That is the title of a Rolling Stone piece and couple of follow up blog posts by Matt Taibbi. They serve as a good illustration of the principle that no one likes a fair fight if they can avoid it, that if someone can rig the game to get an advantage they will at least try. The series is an eye opening list of the various markets/indexes that have been rigged or suspected of being rigged and a rogues gallery of banks who’ve paid millions in fines for doing the rigging and/or are suspected of doing the rigging. A quick summary:
LIBOR – The London Inerbank Offered Rate, it is an interest rate used in trillions of dollars of all kind of derivatives. Here is a bit of a primer.
ISDAfix – Weird name, an interest rate used for interest rate swaps.
Gold and Silver
FX – Foreign Exchange markets
There has already been hundreds of millions of dollars paid out in fines by banks for the LIBOR stuff, investigations for the rest seem to be in progress. At the end of the main Taibbi piece he quotes from a report by the European Federation of Financial Services Users:
In general those markets which are based on non-attested, voluntary submission of data from agents whose benefits depend on such benchmarks are especially vulnerable of market abuse and distortion.
Well you don’t say. You’d think their love of the free market, of its stern yet fair hand, of the purity of competition, would prevent them from seizing the opportunity to game the system and rake in some filthy, ill gotten lucre. Most of these schemes require at least some cooperation between the participants. Michael Hausfeld, one of the lead attorneys for a plaintiff in one of the LIBOR lawsuits, is quoted in the same piece:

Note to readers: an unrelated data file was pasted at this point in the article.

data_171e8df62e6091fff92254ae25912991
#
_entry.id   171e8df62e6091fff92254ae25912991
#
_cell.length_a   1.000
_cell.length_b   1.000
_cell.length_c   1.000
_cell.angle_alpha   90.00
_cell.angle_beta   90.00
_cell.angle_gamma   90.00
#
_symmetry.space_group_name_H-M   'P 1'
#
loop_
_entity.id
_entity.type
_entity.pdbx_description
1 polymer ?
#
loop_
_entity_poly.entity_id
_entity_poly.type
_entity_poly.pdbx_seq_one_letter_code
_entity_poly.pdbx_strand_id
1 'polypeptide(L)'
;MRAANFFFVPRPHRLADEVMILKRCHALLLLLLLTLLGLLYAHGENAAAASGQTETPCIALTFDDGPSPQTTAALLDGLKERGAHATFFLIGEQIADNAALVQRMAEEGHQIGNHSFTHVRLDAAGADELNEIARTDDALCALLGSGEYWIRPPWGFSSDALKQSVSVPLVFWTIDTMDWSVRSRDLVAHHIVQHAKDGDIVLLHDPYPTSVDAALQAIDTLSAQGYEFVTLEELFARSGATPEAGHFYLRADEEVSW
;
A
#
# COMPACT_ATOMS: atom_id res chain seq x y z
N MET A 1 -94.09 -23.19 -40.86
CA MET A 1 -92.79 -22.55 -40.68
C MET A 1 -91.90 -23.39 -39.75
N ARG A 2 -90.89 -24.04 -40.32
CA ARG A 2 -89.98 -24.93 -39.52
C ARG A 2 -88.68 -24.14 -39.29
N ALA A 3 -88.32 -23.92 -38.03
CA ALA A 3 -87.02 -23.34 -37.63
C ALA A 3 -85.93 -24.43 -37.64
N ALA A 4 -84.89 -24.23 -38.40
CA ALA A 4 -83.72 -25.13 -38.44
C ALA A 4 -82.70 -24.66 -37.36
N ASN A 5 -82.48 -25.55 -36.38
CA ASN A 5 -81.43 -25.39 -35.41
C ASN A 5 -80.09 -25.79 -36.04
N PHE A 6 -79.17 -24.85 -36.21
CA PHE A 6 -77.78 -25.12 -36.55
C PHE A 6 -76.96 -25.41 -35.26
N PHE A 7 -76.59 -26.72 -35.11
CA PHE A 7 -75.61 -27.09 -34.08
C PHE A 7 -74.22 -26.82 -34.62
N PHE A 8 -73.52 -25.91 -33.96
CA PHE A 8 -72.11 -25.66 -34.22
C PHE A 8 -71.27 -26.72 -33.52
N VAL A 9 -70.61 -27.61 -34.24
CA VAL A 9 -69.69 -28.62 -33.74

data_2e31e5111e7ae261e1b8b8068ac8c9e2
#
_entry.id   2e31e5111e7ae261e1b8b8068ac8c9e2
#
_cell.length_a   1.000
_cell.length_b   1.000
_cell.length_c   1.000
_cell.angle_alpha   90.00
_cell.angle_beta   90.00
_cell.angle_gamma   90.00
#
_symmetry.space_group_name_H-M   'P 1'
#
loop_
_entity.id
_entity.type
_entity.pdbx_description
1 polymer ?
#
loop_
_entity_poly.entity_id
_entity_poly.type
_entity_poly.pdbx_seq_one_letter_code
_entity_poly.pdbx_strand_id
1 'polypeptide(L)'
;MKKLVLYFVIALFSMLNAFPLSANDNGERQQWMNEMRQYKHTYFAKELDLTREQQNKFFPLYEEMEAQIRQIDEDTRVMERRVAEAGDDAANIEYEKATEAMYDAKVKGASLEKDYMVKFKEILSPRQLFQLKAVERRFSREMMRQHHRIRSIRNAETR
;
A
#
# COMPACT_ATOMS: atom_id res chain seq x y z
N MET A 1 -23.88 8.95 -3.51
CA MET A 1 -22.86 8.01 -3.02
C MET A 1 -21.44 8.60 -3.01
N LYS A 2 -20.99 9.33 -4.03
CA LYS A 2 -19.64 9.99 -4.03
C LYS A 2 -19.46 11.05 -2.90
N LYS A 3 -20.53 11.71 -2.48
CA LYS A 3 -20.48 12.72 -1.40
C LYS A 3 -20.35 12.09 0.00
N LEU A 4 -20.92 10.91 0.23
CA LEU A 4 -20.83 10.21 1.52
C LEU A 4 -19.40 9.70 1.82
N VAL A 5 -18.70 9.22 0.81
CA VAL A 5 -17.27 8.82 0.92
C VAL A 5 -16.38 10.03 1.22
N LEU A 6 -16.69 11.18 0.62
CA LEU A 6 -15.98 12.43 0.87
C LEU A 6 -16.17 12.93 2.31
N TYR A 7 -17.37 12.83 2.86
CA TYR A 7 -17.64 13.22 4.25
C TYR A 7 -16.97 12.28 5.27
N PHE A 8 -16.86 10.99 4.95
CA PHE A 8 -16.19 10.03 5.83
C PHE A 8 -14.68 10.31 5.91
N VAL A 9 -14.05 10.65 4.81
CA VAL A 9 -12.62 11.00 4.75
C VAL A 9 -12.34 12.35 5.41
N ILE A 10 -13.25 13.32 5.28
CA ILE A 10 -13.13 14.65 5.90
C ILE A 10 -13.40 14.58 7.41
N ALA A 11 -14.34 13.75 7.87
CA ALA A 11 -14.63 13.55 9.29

It’s now evident that there is a ubiquitous culture among the banks to collude and cheat their customers as many times as they can in as many forms as they can conceive. And that’s not just surmising. This is just based upon what they’ve been caught at.
So these large banks, the paragons of the creative destruction of the dog eat dog world of cut throat competition, do understand the utility of cooperation. It’s just with themselves against pretty much everyone else. So what have we learned?
- Yes, market participants will collude and cheat if it can give them an advantage and increase their profits
- No, there is nothing magical about markets that will prevent this by itself, no invisible hand will come down and dispense market justice
That leaves regulations, paired with a robust regulatory apparatus for enforcement to police the markets. But given that TBTF means too big to jail ( as Attorney General noted in a memo in 1999, you have to be careful of “collateral consequences” when prosecuting corporate crimes ), there seems that little can be done, except hand out fines that in the end amount to a fraction of the gains that the criminal behavior netted. There is also a cultural problem, put succinctly buy commenter tongorad at Naked Capitalism:
The problem is that the market is posited so firmly in the public mind as a state of nature, rather than a political arrangement.
So a common conception is that at best, regulations do little to impact the tectonic forces of nature as they march inexorably on, and at worst they are a perversion of nature’s work, leading to bad, horribly mutated outcomes and widespread misery. It’s a conception of markets that is tightly woven into the national mythos, and it would probably be best for most of us if it gets torn out and set aside. Preferably before the next financial crisis.